Returning to the city from which he was banished thirty years earlier, soothsayer Dao-sheng seeks out the woman he loved--a woman whose cruel husband was responsible for Dao-sheng's exile--and finds her near death but reciprocating his love. By the author of The River Below. 15,000 first printing.
Author: Didier van Cauwelaert
Publisher: Penguin UK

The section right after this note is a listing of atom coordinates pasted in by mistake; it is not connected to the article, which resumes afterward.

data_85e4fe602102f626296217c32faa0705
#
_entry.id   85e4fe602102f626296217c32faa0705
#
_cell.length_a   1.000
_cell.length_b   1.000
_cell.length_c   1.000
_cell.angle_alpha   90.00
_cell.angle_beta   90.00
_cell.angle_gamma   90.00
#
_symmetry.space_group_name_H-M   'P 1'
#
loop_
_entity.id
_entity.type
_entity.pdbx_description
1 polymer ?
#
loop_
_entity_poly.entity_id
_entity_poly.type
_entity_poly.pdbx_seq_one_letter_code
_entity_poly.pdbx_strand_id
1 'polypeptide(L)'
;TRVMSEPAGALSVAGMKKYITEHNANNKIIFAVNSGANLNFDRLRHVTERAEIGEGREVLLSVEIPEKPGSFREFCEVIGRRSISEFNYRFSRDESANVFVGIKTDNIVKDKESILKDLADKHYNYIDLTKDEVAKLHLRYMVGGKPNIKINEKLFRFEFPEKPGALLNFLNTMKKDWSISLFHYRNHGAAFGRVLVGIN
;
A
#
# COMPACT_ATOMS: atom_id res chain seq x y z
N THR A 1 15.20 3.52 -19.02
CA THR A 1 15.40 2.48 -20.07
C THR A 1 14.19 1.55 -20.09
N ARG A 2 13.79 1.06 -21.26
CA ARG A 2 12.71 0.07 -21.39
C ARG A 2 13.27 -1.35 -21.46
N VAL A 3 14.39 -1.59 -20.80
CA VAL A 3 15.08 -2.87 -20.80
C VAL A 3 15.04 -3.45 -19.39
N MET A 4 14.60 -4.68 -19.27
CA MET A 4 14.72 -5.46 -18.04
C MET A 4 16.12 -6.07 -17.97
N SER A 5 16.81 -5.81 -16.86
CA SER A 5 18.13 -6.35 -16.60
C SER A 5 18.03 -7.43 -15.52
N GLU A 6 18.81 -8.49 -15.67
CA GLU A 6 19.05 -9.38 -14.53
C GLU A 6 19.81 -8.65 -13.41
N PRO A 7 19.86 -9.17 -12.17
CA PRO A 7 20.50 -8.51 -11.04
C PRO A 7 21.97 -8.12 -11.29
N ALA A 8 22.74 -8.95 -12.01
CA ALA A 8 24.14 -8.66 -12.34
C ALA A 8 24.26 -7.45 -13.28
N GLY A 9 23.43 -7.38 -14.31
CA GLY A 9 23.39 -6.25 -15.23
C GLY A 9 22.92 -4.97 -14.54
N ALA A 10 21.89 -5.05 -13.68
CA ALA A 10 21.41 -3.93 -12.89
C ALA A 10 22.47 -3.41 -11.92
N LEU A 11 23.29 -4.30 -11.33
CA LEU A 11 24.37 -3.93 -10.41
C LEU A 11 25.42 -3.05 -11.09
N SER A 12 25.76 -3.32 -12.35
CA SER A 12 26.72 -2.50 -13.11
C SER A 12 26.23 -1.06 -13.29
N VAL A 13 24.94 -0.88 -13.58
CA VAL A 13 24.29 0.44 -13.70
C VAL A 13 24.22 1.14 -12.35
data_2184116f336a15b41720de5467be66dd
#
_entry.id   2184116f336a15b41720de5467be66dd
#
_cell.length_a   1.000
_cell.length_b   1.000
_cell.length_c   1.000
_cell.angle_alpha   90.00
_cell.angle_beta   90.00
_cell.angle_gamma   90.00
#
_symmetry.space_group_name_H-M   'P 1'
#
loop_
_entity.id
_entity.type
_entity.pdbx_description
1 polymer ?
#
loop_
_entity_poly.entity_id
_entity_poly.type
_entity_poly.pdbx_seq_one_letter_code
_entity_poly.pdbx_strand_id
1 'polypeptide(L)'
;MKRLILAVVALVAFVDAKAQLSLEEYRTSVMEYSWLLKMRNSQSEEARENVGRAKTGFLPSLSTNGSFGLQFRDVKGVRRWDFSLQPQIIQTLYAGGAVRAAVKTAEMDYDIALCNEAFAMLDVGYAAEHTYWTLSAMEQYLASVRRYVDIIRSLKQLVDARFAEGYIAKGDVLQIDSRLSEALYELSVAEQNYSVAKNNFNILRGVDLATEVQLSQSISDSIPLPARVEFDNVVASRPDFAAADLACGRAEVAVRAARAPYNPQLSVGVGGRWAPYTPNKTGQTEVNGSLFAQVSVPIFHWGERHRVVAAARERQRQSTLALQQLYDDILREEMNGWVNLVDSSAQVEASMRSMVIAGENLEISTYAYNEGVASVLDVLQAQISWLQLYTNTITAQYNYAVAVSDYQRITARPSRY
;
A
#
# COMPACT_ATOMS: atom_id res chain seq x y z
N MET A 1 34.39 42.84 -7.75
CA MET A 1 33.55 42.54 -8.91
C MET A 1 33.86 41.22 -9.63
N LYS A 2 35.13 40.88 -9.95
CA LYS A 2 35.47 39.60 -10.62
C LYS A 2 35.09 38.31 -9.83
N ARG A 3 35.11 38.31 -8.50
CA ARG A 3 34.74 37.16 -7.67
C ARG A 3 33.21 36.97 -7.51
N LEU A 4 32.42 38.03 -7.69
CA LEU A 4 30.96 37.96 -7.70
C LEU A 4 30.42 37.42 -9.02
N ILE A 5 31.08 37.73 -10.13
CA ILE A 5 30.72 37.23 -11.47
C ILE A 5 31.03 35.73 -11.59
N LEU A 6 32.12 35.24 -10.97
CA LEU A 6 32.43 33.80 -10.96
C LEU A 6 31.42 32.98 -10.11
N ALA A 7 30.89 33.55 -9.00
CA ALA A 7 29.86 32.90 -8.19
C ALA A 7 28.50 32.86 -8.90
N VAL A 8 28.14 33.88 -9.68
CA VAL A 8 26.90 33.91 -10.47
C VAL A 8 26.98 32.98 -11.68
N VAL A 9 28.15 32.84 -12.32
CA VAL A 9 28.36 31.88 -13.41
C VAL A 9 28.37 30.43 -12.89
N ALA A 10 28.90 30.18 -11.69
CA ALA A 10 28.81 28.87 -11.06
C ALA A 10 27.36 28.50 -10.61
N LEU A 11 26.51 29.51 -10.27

When everything has been taken from you . . . There's nothing left to lose. Martin Harris has been in a coma for three days. When he wakes up, otherwise unharmed, he is shocked to discover that no one knows who he is - he no longer exists. Worse still, another man is living Martin's life. His identity, his home, even his wife have been stolen. He has lost everything. Except his memory . . . Will anyone believe that he is the real Martin Harris? If not, is he mad? Or is there a far darker explanation?